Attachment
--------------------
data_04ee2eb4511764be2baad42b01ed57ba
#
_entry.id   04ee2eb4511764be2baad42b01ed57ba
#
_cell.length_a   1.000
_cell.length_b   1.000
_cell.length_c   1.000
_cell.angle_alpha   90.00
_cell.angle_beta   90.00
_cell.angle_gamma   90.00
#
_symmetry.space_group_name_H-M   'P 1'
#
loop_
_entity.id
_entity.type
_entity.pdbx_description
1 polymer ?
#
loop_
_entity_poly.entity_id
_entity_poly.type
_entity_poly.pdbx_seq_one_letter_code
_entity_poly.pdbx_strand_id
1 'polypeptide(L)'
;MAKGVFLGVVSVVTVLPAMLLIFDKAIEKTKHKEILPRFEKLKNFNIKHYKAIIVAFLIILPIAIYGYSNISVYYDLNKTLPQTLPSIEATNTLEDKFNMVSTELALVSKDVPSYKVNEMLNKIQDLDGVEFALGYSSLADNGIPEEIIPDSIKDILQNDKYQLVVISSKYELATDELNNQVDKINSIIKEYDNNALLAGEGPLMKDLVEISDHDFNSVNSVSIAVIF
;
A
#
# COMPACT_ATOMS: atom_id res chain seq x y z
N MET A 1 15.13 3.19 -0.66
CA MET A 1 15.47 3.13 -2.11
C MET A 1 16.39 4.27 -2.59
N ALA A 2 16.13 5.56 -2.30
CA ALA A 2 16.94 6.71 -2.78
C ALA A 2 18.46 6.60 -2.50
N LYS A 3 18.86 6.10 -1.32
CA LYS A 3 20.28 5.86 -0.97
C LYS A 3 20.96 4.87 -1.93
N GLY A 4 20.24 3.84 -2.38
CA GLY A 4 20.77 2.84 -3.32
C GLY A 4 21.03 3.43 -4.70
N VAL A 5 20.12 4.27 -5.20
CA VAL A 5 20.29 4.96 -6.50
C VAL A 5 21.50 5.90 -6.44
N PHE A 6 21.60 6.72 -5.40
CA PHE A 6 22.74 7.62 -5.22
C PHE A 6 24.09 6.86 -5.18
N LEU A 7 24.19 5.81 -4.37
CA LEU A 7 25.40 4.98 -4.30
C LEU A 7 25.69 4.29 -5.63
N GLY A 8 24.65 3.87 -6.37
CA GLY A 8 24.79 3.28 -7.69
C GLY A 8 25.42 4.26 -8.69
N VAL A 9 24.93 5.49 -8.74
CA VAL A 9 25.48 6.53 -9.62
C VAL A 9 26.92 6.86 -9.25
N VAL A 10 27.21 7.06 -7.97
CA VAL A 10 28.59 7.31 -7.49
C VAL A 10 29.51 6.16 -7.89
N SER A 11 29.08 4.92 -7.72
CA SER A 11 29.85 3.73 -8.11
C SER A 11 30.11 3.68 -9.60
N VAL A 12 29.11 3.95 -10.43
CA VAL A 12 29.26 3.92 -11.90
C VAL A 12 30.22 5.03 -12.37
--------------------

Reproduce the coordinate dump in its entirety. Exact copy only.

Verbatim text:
data_04ee2eb4511764be2baad42b01ed57ba
#
_entry.id   04ee2eb4511764be2baad42b01ed57ba
#
_cell.length_a   1.000
_cell.length_b   1.000
_cell.length_c   1.000
_cell.angle_alpha   90.00
_cell.angle_beta   90.00
_cell.angle_gamma   90.00
#
_symmetry.space_group_name_H-M   'P 1'
#
loop_
_entity.id
_entity.type
_entity.pdbx_description
1 polymer ?
#
loop_
_entity_poly.entity_id
_entity_poly.type
_entity_poly.pdbx_seq_one_letter_code
_entity_poly.pdbx_strand_id
1 'polypeptide(L)'
;MAKGVFLGVVSVVTVLPAMLLIFDKAIEKTKHKEILPRFEKLKNFNIKHYKAIIVAFLIILPIAIYGYSNISVYYDLNKTLPQTLPSIEATNTLEDKFNMVSTELALVSKDVPSYKVNEMLNKIQDLDGVEFALGYSSLADNGIPEEIIPDSIKDILQNDKYQLVVISSKYELATDELNNQVDKINSIIKEYDNNALLAGEGPLMKDLVEISDHDFNSVNSVSIAVIF
;
A
#
# COMPACT_ATOMS: atom_id res chain seq x y z
N MET A 1 15.13 3.19 -0.66
CA MET A 1 15.47 3.13 -2.11
C MET A 1 16.39 4.27 -2.59
N ALA A 2 16.13 5.56 -2.30
CA ALA A 2 16.94 6.71 -2.78
C ALA A 2 18.46 6.60 -2.50
N LYS A 3 18.86 6.10 -1.32
CA LYS A 3 20.28 5.86 -0.97
C LYS A 3 20.96 4.87 -1.93
N GLY A 4 20.24 3.84 -2.38
CA GLY A 4 20.77 2.84 -3.32
C GLY A 4 21.03 3.43 -4.70
N VAL A 5 20.12 4.27 -5.20
CA VAL A 5 20.29 4.96 -6.50
C VAL A 5 21.50 5.90 -6.44
N PHE A 6 21.60 6.72 -5.40
CA PHE A 6 22.74 7.62 -5.22
C PHE A 6 24.09 6.86 -5.18
N LEU A 7 24.19 5.81 -4.37
CA LEU A 7 25.40 4.98 -4.30
C LEU A 7 25.69 4.29 -5.63
N GLY A 8 24.65 3.87 -6.37
CA GLY A 8 24.79 3.28 -7.69
C GLY A 8 25.42 4.26 -8.69
N VAL A 9 24.93 5.49 -8.74
CA VAL A 9 25.48 6.53 -9.62
C VAL A 9 26.92 6.86 -9.25
N VAL A 10 27.21 7.06 -7.97
CA VAL A 10 28.59 7.31 -7.49
C VAL A 10 29.51 6.16 -7.89
N SER A 11 29.08 4.92 -7.72
CA SER A 11 29.85 3.73 -8.11
C SER A 11 30.11 3.68 -9.60
N VAL A 12 29.11 3.95 -10.43
CA VAL A 12 29.26 3.92 -11.90
C VAL A 12 30.22 5.03 -12.37